Short bronchial segments obtained by pneumonectomy were implanted, 9–12 per dog, in the subcutaneous tissues of the back of seven dogs. These subcutaneous bronchial autografts (SBA) became vascularized, and they contained viable, histologically normal respiratory epithelium 4 wk after implantation. From 1–3 mo after implantation, 10% methyl-cholanthrene in steroid suspension medium was instilled into 21 SBAs, and 10% methylcholanthrene in a silicone polymer sustained release implant was placed in 22 SBAs. Ten SBAs were left carcinogen free as controls.
SBA contents were examined cytologically at 3-mo intervals. Biopsies were done from 2–32 mo after carcinogen implantation. Progressive preneoplastic changes were noted in all five dogs which received carcinogen. Curetments of five SBAs after 14-mo exposure to methylcholanthrene yielded 104–105 cells from each SBA; 40–70% of the cells obtained were at the same stage of atypical squamous metaplasia. At least one SBA in each dog yielded cancer cells by cytological criteria by 19–29 mo after instillation. Biopsy of a grossly abnormal SBA revealed well-differentiated epidermoid carcinoma at 32 mo.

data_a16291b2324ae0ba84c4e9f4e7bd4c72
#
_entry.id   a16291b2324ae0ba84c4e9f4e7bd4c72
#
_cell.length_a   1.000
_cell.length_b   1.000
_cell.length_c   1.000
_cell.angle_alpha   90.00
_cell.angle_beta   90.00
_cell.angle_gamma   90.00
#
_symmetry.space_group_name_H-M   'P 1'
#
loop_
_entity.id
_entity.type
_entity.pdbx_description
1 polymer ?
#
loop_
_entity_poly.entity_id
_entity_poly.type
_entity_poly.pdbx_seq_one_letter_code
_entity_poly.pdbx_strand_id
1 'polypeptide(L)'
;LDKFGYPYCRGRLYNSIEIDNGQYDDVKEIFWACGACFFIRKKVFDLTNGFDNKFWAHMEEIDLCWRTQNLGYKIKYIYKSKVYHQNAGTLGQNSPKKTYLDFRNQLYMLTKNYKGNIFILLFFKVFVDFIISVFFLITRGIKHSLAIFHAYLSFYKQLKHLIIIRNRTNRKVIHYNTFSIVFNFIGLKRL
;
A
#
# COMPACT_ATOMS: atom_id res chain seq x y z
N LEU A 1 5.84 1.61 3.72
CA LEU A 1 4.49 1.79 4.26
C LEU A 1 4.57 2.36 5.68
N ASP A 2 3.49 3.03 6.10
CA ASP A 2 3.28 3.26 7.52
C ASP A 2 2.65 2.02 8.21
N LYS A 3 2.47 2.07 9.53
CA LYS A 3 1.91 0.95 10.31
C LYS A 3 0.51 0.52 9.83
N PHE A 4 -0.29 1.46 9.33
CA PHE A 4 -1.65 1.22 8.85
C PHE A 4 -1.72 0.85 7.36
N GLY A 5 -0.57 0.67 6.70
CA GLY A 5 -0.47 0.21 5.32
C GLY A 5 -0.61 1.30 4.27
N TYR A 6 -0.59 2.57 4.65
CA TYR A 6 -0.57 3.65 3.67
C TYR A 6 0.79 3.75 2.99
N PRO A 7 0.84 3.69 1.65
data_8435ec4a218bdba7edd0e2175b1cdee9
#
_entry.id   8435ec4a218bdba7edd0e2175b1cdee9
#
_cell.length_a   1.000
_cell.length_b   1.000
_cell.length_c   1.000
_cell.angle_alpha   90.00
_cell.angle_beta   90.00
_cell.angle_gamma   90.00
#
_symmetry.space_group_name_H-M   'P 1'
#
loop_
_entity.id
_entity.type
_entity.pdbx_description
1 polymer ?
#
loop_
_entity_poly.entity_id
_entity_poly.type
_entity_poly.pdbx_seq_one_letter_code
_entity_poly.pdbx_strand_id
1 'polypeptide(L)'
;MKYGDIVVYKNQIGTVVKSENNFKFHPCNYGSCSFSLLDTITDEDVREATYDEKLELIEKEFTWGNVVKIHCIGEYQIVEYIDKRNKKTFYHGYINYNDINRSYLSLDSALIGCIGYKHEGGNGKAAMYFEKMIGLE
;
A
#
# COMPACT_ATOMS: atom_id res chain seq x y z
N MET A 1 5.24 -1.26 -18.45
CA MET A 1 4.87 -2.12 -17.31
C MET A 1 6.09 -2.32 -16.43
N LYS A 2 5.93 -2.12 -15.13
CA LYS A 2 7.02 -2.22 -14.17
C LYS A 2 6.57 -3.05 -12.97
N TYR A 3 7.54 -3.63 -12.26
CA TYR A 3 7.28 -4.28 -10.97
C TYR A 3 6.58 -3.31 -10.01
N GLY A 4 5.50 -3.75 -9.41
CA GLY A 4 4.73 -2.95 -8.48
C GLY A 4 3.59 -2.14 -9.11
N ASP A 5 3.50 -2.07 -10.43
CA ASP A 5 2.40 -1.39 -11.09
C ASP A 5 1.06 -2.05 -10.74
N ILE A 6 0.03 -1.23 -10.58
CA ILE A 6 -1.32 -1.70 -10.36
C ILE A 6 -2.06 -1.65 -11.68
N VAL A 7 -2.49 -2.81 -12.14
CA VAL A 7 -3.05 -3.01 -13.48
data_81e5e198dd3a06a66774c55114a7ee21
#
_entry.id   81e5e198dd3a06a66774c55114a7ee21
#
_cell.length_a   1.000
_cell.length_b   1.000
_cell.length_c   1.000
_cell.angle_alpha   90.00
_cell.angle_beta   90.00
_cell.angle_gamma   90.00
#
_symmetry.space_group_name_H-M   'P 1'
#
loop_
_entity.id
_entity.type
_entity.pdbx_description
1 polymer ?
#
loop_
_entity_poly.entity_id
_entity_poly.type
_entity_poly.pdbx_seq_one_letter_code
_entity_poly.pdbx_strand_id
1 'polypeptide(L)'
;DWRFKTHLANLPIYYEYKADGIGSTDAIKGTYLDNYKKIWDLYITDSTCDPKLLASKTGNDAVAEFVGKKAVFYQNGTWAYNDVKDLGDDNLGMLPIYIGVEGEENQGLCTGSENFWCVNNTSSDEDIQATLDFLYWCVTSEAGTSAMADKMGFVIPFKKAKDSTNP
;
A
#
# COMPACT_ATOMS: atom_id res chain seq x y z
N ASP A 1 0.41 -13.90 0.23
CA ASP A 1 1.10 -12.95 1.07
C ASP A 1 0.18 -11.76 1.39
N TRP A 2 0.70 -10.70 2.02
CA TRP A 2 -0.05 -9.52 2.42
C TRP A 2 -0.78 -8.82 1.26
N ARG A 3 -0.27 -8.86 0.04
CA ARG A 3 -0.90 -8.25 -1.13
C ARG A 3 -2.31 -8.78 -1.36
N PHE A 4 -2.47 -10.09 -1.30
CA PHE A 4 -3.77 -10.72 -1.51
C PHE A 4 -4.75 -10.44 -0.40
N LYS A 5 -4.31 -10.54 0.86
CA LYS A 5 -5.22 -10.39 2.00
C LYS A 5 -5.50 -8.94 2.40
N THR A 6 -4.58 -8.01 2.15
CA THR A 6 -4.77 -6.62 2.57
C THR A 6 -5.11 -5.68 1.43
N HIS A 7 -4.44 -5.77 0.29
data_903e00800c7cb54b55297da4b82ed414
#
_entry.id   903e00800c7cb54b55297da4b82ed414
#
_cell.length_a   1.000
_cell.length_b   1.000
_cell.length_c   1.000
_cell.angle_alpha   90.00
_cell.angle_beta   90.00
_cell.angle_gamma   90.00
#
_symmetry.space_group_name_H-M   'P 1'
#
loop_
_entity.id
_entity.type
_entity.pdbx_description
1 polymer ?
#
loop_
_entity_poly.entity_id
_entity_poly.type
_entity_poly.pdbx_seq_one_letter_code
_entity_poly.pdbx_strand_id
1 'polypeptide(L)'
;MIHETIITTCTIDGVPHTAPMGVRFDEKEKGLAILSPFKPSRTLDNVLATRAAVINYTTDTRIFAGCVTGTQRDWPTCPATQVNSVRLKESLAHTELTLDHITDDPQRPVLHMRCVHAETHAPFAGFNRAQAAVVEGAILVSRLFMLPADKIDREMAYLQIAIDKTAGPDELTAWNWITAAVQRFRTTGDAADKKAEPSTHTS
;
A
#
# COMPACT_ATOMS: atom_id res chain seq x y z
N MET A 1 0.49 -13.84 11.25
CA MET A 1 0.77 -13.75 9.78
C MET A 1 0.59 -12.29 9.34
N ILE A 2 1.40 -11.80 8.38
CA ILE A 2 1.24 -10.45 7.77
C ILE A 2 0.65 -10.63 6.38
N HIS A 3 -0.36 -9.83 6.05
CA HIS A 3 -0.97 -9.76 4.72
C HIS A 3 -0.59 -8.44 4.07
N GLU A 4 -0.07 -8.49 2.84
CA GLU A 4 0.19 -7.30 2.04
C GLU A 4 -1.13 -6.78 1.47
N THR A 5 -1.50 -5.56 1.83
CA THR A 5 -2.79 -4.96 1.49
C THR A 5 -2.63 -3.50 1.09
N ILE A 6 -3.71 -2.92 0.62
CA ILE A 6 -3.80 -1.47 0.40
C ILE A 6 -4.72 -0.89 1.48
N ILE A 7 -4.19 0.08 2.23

The multiple SBA method provides isolated portions of canine respiratory epithelium for the study of chemical carcinogenesis and for the production of sizable preneoplastic cell populations.
This investigation was supported by USPHS Grant CA26529, awarded by the National Cancer Institute, Department of Health and Human Services.